Monday, April 26, 2010
With the DRM debate heating up again on the blog very recently, I thought I might take a short look back on the history of dicking over customers while leaving pirates laughing.
I don't know much about early software copy protections for home computers, nor whether there were any inconveniences for the customers - I was pre-teen by the time I first played on the C64 and I didn't even know such a thing as legit copies did exist for the machine. So I can at least say one thing - it didn't work, just like most of the following examples didn't work. So I'm gonna jump right to physical means of copy protection. Making the manual a requirement in order to properly play a game dates back to the seventies. It wasn't always about stopping piracy, though. It won't be hard to believe that the early RPG Apshai put most of its "ingame" descriptions in the manual in 1979 just because of memory constraints. I'd be more suspicious about Pool of Radiance doing the same 9 years later, though.
Too long for a floppy disk?
Of course there were more blatant (and less effective) ways, too. Who doesn't remember all the "Type in word 7 in line 5 on page 25 from the manual" copy protections? Honest customers were leafing through the manuals, pirates had their handy list of all the possible keywords, or maybe even a version with the inquiry hacked out of the code completely.
More likeable were companies like Infocom and Sierra, who hid invaluable hints in interesting and funny flavor material, like faux advertisement flyers, lost journals and whatnot.
Don't forget to check the flight schedule before you start globetrotting(Leisure Suit Larry 5)
Then came the greatest atrocity of physical copy protection: The code wheel. Pools of Radiance was an offender here as well, but it became somewhat popular with publishers, and survived into the early nineties.
The code wheel most people remember would be The Secret of Monkey Island's "Dial-a-pirate". People who bought the game had to dread wrong dials, broken and lost codewheels, pirates skipped right into the game. In fact, even Lucas Arts distributed a hacked version in later compilations, as the costs to produce the wheel weren't warranted by the possible earnings, anymore.
Which year was this pirate hanged in Tortuga?
But like all times come to an end, so did the time of gamers being worth physical appendices, at least in the eyes of publishing companies, so copy production had to return to software solutions, as well. And here's where the real trouble began. Were many of the previous methods quite inconvenient, modern CD copy protection brought a whole new "feature": Games that couldn't be brought to run at all on certain machines thanks to the protection routines. I can explicitly remember 4 PC titles (but I had even more) I bought legitimately, but couldn't play or needed to find a crack in order to run them. Cue for my mantra: Pirated copies of course were usually cracked from the get-go for the illegal "customer".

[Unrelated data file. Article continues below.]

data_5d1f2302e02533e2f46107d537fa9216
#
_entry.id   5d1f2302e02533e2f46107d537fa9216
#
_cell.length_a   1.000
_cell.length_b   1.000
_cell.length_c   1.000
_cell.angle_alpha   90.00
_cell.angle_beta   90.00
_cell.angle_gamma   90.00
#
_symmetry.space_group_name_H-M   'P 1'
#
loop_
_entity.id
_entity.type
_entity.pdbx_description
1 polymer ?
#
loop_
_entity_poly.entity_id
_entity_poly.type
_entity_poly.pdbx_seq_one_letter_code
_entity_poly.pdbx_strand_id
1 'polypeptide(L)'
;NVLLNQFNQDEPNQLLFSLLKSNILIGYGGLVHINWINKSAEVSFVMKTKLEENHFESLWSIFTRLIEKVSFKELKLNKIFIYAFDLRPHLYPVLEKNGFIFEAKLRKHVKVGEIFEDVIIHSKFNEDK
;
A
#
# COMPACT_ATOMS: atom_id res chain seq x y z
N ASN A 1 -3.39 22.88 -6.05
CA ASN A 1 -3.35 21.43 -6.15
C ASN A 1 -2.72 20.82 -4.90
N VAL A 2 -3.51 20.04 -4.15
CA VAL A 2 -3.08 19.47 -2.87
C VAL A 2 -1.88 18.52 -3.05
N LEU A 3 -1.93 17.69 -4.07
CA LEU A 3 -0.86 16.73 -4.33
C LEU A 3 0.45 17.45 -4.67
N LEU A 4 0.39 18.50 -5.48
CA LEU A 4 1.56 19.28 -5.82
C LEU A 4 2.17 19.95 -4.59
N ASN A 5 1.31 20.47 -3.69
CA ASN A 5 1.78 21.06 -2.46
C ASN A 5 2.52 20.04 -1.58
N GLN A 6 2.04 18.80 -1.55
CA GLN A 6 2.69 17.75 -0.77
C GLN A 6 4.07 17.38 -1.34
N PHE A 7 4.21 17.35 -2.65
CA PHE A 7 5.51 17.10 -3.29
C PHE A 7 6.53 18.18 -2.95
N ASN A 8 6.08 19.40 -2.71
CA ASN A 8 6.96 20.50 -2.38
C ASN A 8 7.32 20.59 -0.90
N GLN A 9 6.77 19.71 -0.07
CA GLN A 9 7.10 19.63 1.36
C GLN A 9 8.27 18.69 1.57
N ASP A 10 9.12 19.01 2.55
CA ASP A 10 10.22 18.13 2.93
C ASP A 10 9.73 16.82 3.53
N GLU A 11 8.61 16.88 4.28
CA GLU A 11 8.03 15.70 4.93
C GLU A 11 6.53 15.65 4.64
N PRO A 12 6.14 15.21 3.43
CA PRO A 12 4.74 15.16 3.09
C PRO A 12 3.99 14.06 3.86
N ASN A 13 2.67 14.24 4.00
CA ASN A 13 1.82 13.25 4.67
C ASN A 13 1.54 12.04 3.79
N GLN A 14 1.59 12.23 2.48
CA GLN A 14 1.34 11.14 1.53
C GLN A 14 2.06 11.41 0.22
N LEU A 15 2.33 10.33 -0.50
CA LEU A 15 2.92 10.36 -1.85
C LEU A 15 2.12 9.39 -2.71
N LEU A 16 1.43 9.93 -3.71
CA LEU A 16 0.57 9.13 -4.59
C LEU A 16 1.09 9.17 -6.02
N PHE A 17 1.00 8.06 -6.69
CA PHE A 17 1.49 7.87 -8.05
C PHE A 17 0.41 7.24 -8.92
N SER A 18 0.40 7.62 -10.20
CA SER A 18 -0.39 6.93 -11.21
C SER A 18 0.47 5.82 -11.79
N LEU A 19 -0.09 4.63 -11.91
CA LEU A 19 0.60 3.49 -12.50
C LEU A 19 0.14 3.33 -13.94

Yeah, fuck you too, game.
UPDATE: I forgot to talk about a variation of this in the first place: Games that fake to be playable even when the copy protection triggers, but work in a number of "bugs" to take all the fun out of the game. I first learned about this when The Settlers 3 came out, which turned all the iron produced in an iron cast into pigs, among many other things. This may have caused some confusion with people who played pirated copies during the first few days after the game's release, but imagine the confusion of legit customers getting shit like that, as this time the copy protection would backfire without them knowing.
The most grotesque excrescence of this type would be that one Japanese hentai game that reportedly scans PCs for private data and uploads them on the internet when it decides the copy played to be illegal. Given the record how well this type of protection works, it can be considered guaranteed that normal customers will end up there, and it can only be hoped that they even notice it at all, in order to sue that company to kingdom come ...
And now we have DRM, which brings even more inconveniences to the customers by forcing them to consume completely unrelated products (internet connections with single player games), whereas the pirates... well, they keep on pirating, as always.
Oh, by the way, the first picture is from the CES fair in summer 1990. I gotta say there's more elegant ways to protect your display handhelds from theft...